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Lyft Tipping Guide For Passengers: Should You Tip? How Much?

By: // Updated: August 14, 2020

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Before the rise of rideshare giants like Uber and Lyft, tipping a good amount on almost every service rendered was common practice.

But as the on-demand service model expanded into virtually every industry available, the question of Lyft tipping for passengers was called into question.

Should you tip Lyft drivers? Yes, we think so. And in the post below, we’re going to break down why we think you should.


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Video Summary:


Why You Should Tip Your Lyft Driver

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Lyft, like any exchange of services for dollars, requires a driver to use their own vehicle and time to come pick you up, then give you a ride.

Most passengers consider the fare more than adequate, but as an experienced driver, I can tell you there are a few things that most passengers don’t realize that drivers are responsible for.

  1. Lyft takes a large portion of a driver’s income. In some cases, this can be as much as 42% of total earnings.
  2. Drivers pay for more expenses than you realize. This includes gas, vehicle maintenance, taxes, etc..
  3. Driver’s don’t get paid for the time and miles they incur to come pick you up. These are “dead miles” that they waste.

In short, drivers pay a lot to operate their vehicle, and they get reimbursed for almost nothing. At the end of the day, they make much less than the fee you pay them for the ride. Tips are a great way to offset these costs and make driving somewhat worthwhile.

Additionally, there really aren’t that many 5 star drivers on the road. From my personal experience, I almost always tip 5 stars. However, the amount of drivers who deserve 5 stars is probably only around 10% of rides I take.

If you notice a driver that stands out from the rest and seems to go above and beyond to provide you with a good experience, tip them. They gave you good service, so they deserve to be compensated accordingly.


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How Much To Tip Lyft Drivers

Lyft drivers understand that some passengers tip and some don’t. Overall, they’re pretty happy with any amount they get. I’ve been there before, and even a dollar makes a driver’s day a little better.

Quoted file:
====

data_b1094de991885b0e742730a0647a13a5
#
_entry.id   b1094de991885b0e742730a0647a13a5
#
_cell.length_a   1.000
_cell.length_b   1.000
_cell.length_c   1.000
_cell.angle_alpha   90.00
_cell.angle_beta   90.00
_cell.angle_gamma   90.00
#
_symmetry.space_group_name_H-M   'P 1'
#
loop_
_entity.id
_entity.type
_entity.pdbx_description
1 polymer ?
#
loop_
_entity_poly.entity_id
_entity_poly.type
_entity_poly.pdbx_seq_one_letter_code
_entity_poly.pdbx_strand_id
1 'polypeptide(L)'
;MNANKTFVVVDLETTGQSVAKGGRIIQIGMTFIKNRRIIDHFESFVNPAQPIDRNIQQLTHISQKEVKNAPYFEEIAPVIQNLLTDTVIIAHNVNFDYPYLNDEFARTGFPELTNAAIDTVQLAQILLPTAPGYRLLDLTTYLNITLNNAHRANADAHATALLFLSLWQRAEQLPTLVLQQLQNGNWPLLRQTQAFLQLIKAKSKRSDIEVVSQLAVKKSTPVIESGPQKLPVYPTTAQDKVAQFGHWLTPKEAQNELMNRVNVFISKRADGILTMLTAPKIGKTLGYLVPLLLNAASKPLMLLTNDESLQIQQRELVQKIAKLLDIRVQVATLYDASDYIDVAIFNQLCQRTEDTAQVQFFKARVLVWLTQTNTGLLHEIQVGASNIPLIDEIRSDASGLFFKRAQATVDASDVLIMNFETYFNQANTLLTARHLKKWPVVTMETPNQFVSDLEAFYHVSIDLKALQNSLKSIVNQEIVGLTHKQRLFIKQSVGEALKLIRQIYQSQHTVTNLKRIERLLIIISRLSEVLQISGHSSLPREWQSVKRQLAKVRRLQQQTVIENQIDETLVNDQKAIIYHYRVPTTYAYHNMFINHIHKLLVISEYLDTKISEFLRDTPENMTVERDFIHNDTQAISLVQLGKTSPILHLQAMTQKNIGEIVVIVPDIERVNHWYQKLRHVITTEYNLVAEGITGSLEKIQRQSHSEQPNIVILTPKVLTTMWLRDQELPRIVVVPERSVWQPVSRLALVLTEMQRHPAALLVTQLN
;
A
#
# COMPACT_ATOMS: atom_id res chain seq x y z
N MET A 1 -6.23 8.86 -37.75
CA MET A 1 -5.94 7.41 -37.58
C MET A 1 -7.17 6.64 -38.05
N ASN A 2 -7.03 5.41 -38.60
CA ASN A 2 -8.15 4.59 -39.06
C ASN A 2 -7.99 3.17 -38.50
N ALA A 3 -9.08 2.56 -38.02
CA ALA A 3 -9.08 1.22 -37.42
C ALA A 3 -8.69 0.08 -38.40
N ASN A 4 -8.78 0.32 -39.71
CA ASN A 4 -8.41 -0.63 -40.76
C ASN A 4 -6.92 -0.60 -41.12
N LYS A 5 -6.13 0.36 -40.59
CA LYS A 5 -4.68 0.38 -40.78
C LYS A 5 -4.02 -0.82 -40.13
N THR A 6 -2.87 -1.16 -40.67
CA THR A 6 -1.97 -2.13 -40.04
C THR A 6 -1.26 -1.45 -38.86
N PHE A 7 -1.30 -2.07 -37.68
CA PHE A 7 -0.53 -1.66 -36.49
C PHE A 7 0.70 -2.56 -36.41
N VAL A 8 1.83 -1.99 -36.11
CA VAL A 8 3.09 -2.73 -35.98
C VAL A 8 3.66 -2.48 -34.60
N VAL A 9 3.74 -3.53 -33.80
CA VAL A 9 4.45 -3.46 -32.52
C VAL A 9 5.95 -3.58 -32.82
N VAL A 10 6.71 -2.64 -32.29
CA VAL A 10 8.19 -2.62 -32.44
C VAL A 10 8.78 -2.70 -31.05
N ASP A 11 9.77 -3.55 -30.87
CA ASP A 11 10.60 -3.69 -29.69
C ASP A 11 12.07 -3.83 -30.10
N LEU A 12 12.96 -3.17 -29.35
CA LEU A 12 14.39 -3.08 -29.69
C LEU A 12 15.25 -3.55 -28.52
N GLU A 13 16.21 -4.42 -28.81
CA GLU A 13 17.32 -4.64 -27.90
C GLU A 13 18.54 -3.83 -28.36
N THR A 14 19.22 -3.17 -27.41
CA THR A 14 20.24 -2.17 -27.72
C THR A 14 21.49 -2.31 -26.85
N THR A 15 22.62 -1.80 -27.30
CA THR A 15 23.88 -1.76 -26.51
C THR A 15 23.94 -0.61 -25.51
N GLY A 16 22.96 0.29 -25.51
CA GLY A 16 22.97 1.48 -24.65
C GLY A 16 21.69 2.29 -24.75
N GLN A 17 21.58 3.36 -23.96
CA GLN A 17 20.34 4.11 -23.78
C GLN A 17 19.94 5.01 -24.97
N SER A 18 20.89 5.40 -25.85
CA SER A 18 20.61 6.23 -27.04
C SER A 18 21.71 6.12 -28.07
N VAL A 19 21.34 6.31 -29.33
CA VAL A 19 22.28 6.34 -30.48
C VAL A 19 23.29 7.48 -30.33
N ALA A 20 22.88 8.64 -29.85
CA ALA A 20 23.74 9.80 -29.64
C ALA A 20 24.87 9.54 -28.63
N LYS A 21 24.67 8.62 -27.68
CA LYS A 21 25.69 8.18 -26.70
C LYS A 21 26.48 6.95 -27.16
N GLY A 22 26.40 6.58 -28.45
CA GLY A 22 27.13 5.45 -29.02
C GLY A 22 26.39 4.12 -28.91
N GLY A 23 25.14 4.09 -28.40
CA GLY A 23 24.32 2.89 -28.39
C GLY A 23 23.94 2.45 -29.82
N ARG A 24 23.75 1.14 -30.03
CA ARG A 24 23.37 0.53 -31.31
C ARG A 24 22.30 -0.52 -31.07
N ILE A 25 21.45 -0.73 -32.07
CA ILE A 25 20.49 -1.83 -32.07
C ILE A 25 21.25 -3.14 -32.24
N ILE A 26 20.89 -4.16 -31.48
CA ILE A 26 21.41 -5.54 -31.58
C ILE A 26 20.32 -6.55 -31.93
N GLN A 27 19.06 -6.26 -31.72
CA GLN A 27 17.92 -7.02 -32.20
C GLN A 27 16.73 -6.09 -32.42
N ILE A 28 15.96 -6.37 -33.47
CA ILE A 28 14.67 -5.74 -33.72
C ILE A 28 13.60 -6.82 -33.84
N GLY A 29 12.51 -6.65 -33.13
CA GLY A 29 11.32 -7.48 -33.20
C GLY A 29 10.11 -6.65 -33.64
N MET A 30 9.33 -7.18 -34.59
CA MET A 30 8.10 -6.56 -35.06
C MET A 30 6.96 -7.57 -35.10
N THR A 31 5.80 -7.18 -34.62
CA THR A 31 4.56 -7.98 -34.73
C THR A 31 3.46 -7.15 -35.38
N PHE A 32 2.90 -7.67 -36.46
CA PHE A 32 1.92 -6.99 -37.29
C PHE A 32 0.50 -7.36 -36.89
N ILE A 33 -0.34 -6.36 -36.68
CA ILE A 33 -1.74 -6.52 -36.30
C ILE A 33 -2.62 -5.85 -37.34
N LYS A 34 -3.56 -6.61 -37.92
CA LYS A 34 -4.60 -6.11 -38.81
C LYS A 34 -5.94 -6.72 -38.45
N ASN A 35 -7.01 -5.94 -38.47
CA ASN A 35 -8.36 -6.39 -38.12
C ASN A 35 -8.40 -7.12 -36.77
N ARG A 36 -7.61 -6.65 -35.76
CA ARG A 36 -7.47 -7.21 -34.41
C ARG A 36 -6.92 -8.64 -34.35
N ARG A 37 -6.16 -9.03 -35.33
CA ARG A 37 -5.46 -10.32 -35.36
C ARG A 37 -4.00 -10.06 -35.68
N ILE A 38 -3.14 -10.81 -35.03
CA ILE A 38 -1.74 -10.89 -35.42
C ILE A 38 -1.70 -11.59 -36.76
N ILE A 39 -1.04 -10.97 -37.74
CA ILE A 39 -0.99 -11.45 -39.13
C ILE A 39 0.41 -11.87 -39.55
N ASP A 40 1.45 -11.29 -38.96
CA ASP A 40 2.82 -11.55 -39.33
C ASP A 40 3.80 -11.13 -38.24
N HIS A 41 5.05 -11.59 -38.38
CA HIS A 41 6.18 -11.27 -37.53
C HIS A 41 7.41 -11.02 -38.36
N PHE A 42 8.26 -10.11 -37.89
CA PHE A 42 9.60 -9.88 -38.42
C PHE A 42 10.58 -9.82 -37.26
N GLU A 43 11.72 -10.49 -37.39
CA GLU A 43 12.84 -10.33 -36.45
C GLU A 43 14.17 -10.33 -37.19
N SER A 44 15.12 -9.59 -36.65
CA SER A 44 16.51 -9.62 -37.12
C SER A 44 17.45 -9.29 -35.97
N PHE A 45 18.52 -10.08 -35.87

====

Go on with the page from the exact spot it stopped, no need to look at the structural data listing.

Lyft Tipping Screenshot from Quora
Lyft tipping explanation from Quora

The explanation above is a great reason of why you should tip, and the 15-20% suggestion isn’t too far off the mark. If you take a $10 ride, giving $1.50 – $2.00 is pretty fair for both parties.

My suggestion is to give a dollar or two on short rides (under $10) and $5 on longer rides (over $10). If you’re using a Lyft promo code and taking a discounted ride, then make sure to definitely tip. You’re saving a good amount, so passing along part of those savings to the driver goes a long way. Tip the driver to reward them for good service. It’ll go farther than you think.


Lyft Tipping Policy

Lyft encourages you to tip drivers, but they do not include these in the ride cost, nor require passengers to tip. If a rider wants to tip, they make it incredibly easy to do so via in-app tipping, but they don’t have to if they don’t want to.

At the end of each ride, a tipping button pops up and riders can add or subtract a tip from the ride. They are also encouraged to provide the driver with feedback, highlighting what they liked or didn’t like about the ride.

According to Lyft, 100% of tips go to drivers. Whatever you give a driver, they will get to keep.

If you decide to tip a Lyft driver with cash, simply hand them the cash before, during, or at the end of the ride. If you tip through the Lyft app, the tip will be added to the ride cost, and charged to the card you have on file.


3 Lyft Driver Tipping Options

Sold? Good, I’m glad you’re helping drivers out when you take a ride.

Adding a tip to your ride can be done one of three ways: give them cash, include a tip when you rate the driver, or retroactively add a tip to your Lyft ride.

1. Cash Tips

This one is easy. If you’re happy with the service, pull out some cash and hand it to your driver. You’ll likely get met with a warm and heartfelt thanks.

2. Completion of Ride

Tips can still be added to a fare, up to 72 hours after a ride has been completed. After the ride, just navigate to the trip history, and near the rating section, you’ll see a prompt to tip. Add the tip you want and you’ll be set.

3. Retroactive Lyft Tip